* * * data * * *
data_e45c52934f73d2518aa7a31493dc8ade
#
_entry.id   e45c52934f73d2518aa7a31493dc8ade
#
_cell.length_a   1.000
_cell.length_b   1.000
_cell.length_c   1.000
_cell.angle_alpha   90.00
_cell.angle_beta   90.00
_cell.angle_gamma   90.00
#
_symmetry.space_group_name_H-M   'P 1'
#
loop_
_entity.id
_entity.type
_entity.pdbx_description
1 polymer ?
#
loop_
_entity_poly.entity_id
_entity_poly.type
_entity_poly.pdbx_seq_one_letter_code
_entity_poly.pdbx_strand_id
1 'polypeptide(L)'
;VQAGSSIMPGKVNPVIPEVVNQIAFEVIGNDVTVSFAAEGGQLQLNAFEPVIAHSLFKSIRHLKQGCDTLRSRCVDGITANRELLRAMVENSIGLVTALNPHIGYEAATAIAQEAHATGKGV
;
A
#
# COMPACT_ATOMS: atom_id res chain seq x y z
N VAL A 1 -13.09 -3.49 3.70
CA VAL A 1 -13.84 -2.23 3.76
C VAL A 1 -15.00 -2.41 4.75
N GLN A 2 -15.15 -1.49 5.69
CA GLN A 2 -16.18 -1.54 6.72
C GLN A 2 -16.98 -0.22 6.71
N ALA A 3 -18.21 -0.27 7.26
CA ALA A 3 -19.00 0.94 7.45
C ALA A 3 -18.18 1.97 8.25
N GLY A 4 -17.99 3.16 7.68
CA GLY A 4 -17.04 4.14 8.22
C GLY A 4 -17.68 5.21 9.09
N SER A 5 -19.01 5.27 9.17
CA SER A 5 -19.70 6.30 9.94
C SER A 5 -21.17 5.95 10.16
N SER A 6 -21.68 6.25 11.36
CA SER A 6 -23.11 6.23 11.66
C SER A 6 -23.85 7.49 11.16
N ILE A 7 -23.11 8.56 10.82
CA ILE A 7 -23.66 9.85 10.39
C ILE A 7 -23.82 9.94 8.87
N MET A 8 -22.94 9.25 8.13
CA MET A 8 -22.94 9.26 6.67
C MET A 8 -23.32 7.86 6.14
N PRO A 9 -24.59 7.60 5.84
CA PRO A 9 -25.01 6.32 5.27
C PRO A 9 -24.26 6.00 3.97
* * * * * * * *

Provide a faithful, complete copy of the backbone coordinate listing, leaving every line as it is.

data_e45c52934f73d2518aa7a31493dc8ade
#
_entry.id   e45c52934f73d2518aa7a31493dc8ade
#
_cell.length_a   1.000
_cell.length_b   1.000
_cell.length_c   1.000
_cell.angle_alpha   90.00
_cell.angle_beta   90.00
_cell.angle_gamma   90.00
#
_symmetry.space_group_name_H-M   'P 1'
#
loop_
_entity.id
_entity.type
_entity.pdbx_description
1 polymer ?
#
loop_
_entity_poly.entity_id
_entity_poly.type
_entity_poly.pdbx_seq_one_letter_code
_entity_poly.pdbx_strand_id
1 'polypeptide(L)'
;VQAGSSIMPGKVNPVIPEVVNQIAFEVIGNDVTVSFAAEGGQLQLNAFEPVIAHSLFKSIRHLKQGCDTLRSRCVDGITANRELLRAMVENSIGLVTALNPHIGYEAATAIAQEAHATGKGV
;
A
#
# COMPACT_ATOMS: atom_id res chain seq x y z
N VAL A 1 -13.09 -3.49 3.70
CA VAL A 1 -13.84 -2.23 3.76
C VAL A 1 -15.00 -2.41 4.75
N GLN A 2 -15.15 -1.49 5.69
CA GLN A 2 -16.18 -1.54 6.72
C GLN A 2 -16.98 -0.22 6.71
N ALA A 3 -18.21 -0.27 7.26
CA ALA A 3 -19.00 0.94 7.45
C ALA A 3 -18.18 1.97 8.25
N GLY A 4 -17.99 3.16 7.68
CA GLY A 4 -17.04 4.14 8.22
C GLY A 4 -17.68 5.21 9.09
N SER A 5 -19.01 5.27 9.17
CA SER A 5 -19.70 6.30 9.94
C SER A 5 -21.17 5.95 10.16
N SER A 6 -21.68 6.25 11.36
CA SER A 6 -23.11 6.23 11.66
C SER A 6 -23.85 7.49 11.16
N ILE A 7 -23.11 8.56 10.82
CA ILE A 7 -23.66 9.85 10.39
C ILE A 7 -23.82 9.94 8.87
N MET A 8 -22.94 9.25 8.13
CA MET A 8 -22.94 9.26 6.67
C MET A 8 -23.32 7.86 6.14
N PRO A 9 -24.59 7.60 5.84
CA PRO A 9 -25.01 6.32 5.27
C PRO A 9 -24.26 6.00 3.97